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‘Economic duress is nothing new’: Can America’s oldest black bookstore survive the pandemic? | The Guardian

‘Economic duress is nothing new’: Can America’s oldest black bookstore survive the pandemic? | The Guardian

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Oakland’s Marcus Books has remained a space for ‘black living and thinking’ through gentrification and online competition. Now it’s turning to readers for help

Since 1975, Oakland’s Marcus Books has survived one of the most dramatic gentrifications in US history, aggressive competition from online stores, and the inevitable racism directed at a space that celebrates black voices. Located in a city that saw its black population nearly halved over two decades, Marcus Books staff learned how to navigate the intense pressures and forge a path towards survival.

But all those years of hard work were wiped away overnight when the Bay Area announced a strict shelter-in-place order in response to the coronavirus pandemic. Now, a seminal living piece of American history – the nation’s oldest black bookstore – is at risk of disappearing forever.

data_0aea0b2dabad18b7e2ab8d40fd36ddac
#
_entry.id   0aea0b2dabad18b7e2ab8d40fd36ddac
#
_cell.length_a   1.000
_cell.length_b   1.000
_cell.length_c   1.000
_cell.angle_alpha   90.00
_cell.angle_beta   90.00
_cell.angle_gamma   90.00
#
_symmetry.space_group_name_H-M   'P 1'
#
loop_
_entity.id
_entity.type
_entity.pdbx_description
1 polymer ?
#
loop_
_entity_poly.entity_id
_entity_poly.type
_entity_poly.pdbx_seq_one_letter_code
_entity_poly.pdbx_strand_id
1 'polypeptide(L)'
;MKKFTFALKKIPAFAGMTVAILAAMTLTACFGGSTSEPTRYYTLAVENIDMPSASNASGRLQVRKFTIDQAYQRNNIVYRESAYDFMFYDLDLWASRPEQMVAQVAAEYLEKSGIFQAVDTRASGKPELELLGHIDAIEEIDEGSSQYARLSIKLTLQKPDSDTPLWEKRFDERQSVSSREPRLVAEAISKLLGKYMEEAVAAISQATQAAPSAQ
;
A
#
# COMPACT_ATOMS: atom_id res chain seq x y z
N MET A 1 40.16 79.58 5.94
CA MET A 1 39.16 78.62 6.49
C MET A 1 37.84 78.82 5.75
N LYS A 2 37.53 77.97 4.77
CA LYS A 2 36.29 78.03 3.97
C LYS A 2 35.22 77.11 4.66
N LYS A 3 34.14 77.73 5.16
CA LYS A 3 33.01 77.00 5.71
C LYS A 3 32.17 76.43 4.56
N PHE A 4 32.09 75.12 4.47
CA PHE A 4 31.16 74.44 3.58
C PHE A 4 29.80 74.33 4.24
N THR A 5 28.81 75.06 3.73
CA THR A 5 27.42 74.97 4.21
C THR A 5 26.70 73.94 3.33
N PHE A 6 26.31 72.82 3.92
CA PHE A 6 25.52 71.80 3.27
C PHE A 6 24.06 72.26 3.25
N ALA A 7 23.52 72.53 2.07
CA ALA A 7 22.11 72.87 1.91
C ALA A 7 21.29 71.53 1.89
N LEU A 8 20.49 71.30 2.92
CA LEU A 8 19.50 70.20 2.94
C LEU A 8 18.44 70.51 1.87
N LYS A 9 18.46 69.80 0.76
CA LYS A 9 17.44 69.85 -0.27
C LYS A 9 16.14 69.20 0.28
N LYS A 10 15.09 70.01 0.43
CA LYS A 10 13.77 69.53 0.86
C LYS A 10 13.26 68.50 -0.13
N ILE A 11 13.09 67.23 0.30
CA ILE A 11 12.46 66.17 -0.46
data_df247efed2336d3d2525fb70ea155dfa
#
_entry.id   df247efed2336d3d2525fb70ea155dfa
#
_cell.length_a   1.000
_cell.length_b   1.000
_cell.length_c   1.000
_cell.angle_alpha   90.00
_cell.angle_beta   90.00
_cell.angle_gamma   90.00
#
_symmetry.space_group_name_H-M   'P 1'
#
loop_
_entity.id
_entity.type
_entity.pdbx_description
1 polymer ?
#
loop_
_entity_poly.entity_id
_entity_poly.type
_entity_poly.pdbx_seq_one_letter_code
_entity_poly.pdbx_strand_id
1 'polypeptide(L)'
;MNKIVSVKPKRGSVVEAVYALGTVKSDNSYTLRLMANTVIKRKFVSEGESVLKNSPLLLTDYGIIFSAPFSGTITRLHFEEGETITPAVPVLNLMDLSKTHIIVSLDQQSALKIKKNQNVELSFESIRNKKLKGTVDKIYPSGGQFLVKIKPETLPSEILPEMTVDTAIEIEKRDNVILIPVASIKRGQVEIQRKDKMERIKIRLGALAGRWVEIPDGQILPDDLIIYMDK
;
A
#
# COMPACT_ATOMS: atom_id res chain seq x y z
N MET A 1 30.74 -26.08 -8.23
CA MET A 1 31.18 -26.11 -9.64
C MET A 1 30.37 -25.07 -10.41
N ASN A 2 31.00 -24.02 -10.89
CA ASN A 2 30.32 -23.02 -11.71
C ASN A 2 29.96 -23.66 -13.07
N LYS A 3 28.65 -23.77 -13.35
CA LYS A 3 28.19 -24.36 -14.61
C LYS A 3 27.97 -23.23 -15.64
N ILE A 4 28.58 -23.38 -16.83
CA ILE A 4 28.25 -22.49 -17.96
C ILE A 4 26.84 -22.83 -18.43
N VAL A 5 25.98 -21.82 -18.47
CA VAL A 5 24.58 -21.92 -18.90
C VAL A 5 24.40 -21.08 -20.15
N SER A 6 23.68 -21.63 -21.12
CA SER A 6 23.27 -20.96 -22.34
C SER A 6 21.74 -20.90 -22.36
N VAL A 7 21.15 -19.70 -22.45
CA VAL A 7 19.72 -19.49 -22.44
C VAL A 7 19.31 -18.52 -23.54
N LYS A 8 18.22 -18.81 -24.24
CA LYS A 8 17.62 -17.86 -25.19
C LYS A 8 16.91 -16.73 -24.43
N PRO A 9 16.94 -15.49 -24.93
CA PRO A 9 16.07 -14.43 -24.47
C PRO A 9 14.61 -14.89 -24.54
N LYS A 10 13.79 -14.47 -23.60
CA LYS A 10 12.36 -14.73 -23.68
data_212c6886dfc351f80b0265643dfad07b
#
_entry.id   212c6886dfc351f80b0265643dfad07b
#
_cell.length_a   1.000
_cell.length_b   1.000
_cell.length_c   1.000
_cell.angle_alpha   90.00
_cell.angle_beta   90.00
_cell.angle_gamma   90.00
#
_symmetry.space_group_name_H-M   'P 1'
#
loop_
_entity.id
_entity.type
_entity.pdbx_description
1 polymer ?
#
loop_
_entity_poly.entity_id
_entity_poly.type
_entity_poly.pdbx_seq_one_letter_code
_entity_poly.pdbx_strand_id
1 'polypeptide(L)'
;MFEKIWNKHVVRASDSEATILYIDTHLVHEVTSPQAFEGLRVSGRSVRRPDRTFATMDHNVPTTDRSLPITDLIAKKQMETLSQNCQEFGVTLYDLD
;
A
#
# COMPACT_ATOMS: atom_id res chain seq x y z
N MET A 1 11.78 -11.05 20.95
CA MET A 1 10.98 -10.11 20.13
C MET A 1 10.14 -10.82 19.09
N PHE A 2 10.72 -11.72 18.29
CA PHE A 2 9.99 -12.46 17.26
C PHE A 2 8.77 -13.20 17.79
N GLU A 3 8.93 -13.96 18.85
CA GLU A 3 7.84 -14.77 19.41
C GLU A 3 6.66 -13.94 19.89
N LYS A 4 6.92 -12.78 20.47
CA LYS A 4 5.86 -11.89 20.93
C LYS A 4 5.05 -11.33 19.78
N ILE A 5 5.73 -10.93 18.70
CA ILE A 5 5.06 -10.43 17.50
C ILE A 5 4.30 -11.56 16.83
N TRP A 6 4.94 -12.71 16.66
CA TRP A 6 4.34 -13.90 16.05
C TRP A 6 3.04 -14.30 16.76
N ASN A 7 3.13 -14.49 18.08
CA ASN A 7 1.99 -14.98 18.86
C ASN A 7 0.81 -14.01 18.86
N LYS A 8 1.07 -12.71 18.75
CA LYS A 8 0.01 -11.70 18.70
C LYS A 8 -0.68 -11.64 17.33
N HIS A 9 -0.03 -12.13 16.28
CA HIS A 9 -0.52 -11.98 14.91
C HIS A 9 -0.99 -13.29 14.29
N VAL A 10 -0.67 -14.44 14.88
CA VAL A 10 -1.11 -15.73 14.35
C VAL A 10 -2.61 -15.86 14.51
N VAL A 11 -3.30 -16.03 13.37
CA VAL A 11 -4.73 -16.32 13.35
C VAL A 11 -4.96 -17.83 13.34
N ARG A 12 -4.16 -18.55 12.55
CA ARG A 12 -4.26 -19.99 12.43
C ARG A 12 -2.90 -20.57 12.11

“A black bookstore is not only about the exchange of merchandise,” Jasmine Johnson, whose grandparents founded Marcus Books, tells the Guardian. The disappearance of Marcus Books – which first opened in San Francisco in 1960 – and other black-centric book stores would be devastating for the larger black community, she says. “We’re really about congregating around the diversity of black living and thinking. Surviving under economic duress is nothing new to us, but this is something totally different.”

See Also
Sapelo Island, Sugar Cane, KOLUMN Magazine, KOLUMN, KINDR'D Magazine, KINDR'D, Willoughby Avenue, WRIIT,

By André Wheeler, The Guardian
Featured Image,  Dr Raye Richardson, one of the founders of Marcus Books, at a store event in the late 1970s. Photograph: Courtesy Marcus Books
Full article @ The Guardian

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